Saudi Arabia Is Lifting Its 35-Year Ban On Cinemas And Locals Can't Wait

Saudi Arabia has just announced its plans to start allowing cinemas to re-open in the conservative kingdom, for the first time in more than 35 years.

Residents from the Arabian Peninsula, who have dubbed the move as "spectacular news", could have the chance to grab a film and some popcorn as-early-as 2018.

(Image: Annca Schweiz via Pixabay)

The Saudi Government says opening cinemas could contribute more than 90 billion riyals ($24 billion) to the economy – and create over 30,000 jobs by 2030.

It claims there will be 300 cinemas with around 200 screens built by 2030.

Crown Prince Mohammed bin Salman wants the decision to pave the way for a new era of commercial cinemas, with the first expected to open in March 2018.

It is the latest stark reversal of policies in the country, where cinemas were shut down amid the 1980s during a wave of ultra-conservatism.

At this time, many Saudi clerics saw Western movies and even Arabic films from Egypt and Lebanon as sinful.

But Salman, who has also lifted a ban on women driving, wants to bring cinemas back; and kickstart the entertainment scene for the country's majority young population.

And many Saudis have already taken to Twitter to express their joy, posting positive words and popcorn GIFs.

"It's spectacular news. We are in a state of shock," said Hisham Fageeh, a Saudi actor and producer who worked on Barakah Meets Barakah with Director Mahmoud Sabbagh last yeah.

The film, which premiered at the Berlin International Film Festival, tells the story of a civil servant who falls in love with a girl whose Instagram posts have made her a celebrity.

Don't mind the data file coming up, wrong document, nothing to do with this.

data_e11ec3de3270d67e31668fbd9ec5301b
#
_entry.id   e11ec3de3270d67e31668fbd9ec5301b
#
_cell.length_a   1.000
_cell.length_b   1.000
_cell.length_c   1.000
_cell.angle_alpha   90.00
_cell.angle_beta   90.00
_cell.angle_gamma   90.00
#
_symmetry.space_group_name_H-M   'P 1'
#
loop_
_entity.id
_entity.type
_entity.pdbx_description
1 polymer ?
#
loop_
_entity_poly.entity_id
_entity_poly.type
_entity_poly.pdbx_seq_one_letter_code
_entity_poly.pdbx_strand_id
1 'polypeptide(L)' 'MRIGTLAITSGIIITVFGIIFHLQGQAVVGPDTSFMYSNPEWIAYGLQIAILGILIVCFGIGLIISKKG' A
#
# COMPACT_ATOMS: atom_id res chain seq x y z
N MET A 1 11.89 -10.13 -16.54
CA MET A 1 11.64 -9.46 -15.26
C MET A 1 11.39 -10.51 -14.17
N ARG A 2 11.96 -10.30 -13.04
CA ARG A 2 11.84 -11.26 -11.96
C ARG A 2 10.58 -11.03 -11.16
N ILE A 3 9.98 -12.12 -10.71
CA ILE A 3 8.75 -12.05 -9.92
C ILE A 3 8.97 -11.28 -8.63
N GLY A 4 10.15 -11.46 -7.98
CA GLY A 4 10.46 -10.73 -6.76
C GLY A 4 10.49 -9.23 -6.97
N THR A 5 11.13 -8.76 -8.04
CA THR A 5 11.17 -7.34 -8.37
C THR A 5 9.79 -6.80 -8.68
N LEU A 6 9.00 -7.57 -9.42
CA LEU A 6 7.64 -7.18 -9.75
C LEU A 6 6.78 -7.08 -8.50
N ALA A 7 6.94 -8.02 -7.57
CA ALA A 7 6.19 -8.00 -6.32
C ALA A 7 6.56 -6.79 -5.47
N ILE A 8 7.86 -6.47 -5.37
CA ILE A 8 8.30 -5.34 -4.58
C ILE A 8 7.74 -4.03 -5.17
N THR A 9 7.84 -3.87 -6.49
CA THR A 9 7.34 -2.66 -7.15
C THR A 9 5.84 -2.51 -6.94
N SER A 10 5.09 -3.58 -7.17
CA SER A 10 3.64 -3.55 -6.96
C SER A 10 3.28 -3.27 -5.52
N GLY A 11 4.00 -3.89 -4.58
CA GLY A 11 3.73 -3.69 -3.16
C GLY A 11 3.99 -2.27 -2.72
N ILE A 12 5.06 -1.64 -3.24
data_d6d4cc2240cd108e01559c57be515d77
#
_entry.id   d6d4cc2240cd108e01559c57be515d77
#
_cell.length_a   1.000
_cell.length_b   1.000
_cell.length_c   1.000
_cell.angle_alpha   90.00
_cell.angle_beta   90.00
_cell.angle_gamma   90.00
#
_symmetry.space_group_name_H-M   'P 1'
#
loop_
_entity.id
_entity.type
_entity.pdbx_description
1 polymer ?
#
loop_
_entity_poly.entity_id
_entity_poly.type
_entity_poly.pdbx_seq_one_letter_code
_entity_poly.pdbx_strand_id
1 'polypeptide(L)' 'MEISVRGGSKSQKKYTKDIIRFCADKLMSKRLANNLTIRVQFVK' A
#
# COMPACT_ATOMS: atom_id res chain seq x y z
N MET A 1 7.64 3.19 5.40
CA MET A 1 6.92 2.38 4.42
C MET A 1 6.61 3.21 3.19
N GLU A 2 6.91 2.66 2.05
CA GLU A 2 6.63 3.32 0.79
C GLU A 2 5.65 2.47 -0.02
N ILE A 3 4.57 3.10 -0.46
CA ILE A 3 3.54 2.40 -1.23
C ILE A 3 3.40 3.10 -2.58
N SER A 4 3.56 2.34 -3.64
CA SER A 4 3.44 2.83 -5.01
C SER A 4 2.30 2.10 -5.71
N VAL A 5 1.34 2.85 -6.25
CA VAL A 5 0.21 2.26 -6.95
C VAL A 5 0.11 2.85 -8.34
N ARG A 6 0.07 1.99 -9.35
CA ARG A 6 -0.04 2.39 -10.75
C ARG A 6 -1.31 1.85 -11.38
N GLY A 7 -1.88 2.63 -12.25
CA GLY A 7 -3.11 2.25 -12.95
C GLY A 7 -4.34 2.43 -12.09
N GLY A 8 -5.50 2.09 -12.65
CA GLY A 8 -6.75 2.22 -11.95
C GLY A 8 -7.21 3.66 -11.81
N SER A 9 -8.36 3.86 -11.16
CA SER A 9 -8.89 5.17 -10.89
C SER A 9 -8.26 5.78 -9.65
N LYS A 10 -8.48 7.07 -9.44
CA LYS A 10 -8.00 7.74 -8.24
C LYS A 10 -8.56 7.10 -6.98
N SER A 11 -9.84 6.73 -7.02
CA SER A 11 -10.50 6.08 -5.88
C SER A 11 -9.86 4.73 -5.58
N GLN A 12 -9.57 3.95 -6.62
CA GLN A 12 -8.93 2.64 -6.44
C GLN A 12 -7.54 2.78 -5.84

It has been dubbed Saudi Arabia's first romantic comedy.

During the decades of ultraconservative dogma, Saudi filmmakers and movie buffs were will able to stream films online and many travelled to cinemas in nearby countries for new released.

Despite there being no cinemas, young filmmakers have also received Government support and recognition in recent years – spawning some 60 Saudi film screenings in Dhahran.

It's not immediately clear whether major Hollywood, Bollywood and Arabic movie releases will be shown in cinemas, or if the cinemas will be segregated, the Press Association reports.

While there is a concern about censorship, Fageeh says that scenes of violence are typically permitted on-screen but "any kind of intimacy and love is considered taboo".

"It's a global conversation we need to have," he adds.

Writer and photographer from South London, UK. If you want to get in touch please email me at: matthew.kirby@konbini.com